Immunoblot is a technique for analyzing proteins via antigen-antibody specific reactions.
Describe how Western blotting allows individuals to detect specific solubilized proteins from serum or cell or tissue extracts
- In immunoblot techniques such as Western blot analysis, proteins are separated by electrophoresis and transferred onto nitrocellulose sheets, then are identified by their reaction with labeled antibodies.
- Electrophoresis uses an electric current to separate proteins based on their size. Big proteins migrate slower and are represented by the highest bands on the blot, while small proteins migrate faster and are indicated by the lowest bands on the blot.
- Immunoblot assays are usually performed to confirm results obtained by other techniques such as ELISA.
- sodium dodecyl sulfate: strong detergent agent used to reduce and unfold native protein.
- blot: method of transferring protein, DNA, or RNA onto a carrier membrane.
Immunoblot procedures like protein blotting, or Western blotting, allow individuals to detect specific solubilized proteins from extracts made from cells or tissues, before or after any purification steps.
Immunoblot: proteins separated by molecular weight and represented by a dark band on a blot.
This analytic technique proceeds in the following steps. Proteins are generally separated by size using sodium dodecyl sulfate (SDS) polyacrylamide gel electrophoresis. After this, they are transferred to a synthetic membrane via dry, semi-dry, or wet blotting methods. In the electric field generated by a power supply, the proteins coated with negatively charged SDS migrate toward the positive electrode. As the proteins migrate out of the gel, they are captured on a membrane. Protein binding to the membrane is an irreversible mechanism. Membranes can be of the nitrocellulose, polyvinylidene difluoride (PVDF), or nylon variety. The membrane can then be blocked with serum albumin or milk solution to prevent non-specific antibody binding. This is followed by probing with antibodies specific to the protein being studied on the membrane, a method that is similar to immunohistochemistry, but without a need for fixation. This technique exploits the specificity inherent in antigen-antibody recognition. Detection is typically performed using chromogen or peroxide-linked secondary antibodies to catalyze a chromogenic or chemiluminescent reaction.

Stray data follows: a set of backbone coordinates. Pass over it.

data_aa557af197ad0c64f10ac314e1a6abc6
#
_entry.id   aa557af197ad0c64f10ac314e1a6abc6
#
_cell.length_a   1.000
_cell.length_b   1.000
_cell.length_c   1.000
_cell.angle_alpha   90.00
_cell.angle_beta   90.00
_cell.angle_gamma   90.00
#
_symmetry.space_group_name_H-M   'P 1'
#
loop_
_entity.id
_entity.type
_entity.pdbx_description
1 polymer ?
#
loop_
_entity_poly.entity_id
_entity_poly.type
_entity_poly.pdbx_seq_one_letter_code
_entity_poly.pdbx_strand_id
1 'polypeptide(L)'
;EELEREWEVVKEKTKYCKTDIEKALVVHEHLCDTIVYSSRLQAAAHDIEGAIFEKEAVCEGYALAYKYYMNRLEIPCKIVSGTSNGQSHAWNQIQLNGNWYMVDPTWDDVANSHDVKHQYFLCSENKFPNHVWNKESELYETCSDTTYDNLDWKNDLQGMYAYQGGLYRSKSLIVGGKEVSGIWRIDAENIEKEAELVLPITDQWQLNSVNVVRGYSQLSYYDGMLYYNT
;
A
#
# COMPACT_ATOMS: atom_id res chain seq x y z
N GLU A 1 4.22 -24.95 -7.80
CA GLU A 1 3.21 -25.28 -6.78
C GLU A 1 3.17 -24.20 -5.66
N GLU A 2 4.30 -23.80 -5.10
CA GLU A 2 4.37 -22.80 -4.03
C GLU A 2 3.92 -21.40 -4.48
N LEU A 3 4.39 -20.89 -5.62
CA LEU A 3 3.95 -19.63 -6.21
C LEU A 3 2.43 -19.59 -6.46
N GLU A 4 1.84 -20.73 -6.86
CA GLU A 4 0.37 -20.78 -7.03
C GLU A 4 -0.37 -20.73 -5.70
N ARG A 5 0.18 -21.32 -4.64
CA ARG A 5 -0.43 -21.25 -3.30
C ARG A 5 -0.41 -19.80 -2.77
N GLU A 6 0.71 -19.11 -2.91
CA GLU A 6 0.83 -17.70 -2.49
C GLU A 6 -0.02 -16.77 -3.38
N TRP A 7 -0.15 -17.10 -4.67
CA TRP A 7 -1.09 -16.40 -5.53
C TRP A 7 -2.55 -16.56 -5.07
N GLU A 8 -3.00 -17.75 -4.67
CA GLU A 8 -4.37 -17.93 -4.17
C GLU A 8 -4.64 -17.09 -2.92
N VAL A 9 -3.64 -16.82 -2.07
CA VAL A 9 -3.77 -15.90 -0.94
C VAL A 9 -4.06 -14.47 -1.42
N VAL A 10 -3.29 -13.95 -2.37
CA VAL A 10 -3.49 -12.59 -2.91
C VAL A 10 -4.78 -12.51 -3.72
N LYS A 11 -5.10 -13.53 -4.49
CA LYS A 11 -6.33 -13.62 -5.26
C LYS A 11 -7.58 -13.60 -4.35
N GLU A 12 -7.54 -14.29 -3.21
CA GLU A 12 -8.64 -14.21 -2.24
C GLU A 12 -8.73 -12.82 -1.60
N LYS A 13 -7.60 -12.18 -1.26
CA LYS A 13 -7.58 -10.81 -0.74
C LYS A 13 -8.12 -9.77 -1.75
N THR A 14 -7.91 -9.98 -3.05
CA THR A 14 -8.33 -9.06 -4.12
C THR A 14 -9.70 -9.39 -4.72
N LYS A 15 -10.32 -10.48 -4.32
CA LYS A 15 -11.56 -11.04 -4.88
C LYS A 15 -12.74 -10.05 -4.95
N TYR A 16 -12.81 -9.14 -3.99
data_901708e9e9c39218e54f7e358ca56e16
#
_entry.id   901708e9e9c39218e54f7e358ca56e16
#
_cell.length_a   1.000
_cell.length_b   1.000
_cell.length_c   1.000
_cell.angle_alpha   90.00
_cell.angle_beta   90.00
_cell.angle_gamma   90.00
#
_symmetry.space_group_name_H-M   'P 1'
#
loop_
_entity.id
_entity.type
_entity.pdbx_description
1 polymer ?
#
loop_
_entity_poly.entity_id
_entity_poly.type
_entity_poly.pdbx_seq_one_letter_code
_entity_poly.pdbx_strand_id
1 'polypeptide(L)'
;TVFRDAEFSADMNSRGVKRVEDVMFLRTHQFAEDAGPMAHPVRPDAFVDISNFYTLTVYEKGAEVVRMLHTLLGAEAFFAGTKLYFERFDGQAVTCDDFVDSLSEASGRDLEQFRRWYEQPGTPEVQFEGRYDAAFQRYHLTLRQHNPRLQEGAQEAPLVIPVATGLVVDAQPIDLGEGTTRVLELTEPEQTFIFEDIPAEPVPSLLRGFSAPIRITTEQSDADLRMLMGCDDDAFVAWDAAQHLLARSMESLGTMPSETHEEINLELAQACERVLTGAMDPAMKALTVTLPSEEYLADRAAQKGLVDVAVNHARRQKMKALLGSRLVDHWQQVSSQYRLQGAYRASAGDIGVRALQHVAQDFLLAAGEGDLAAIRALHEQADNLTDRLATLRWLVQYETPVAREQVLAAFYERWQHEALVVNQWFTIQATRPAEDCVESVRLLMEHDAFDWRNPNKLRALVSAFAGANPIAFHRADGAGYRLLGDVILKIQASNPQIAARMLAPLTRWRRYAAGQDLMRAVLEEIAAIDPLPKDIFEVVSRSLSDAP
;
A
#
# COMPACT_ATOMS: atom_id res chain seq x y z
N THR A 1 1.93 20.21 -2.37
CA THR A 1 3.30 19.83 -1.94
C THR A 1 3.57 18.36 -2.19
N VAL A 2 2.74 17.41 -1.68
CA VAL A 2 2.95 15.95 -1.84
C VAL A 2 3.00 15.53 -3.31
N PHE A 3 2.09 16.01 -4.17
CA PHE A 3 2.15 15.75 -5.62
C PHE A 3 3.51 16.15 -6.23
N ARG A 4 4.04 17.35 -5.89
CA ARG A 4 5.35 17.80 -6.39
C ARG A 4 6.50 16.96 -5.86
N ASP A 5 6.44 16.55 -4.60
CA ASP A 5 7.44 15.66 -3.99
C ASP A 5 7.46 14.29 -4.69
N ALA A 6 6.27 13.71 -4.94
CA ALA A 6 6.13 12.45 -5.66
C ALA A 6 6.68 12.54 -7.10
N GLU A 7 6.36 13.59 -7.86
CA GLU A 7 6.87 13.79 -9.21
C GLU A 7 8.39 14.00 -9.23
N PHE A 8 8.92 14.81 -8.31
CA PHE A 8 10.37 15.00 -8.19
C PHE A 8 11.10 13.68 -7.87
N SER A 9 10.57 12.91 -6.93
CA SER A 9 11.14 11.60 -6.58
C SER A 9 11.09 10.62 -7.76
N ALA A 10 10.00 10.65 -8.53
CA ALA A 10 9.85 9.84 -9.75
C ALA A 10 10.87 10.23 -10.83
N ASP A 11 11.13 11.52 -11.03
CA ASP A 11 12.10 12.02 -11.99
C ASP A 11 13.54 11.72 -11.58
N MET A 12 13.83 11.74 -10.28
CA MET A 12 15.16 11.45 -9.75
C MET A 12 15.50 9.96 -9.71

Applications of Immunoblotting
Western blotting is a routine molecular biology method that can be used to semi-quantitatively compare protein levels between extracts. The size separation, prior to blotting, allows the protein molecular weight to be gauged, as compared with known molecular weight markers. Immunoblots are most often used in research settings and are usually performed to confirm results from ELISA or other immunoassays. In clinical diagnostic settings, immunoelectrophoresis is applied, which involves the electrophoresis of serum or urine followed by immunodiffusion. The size and position of precipitation bands provides the same type of information about antibody amount as the double immunodiffusion method.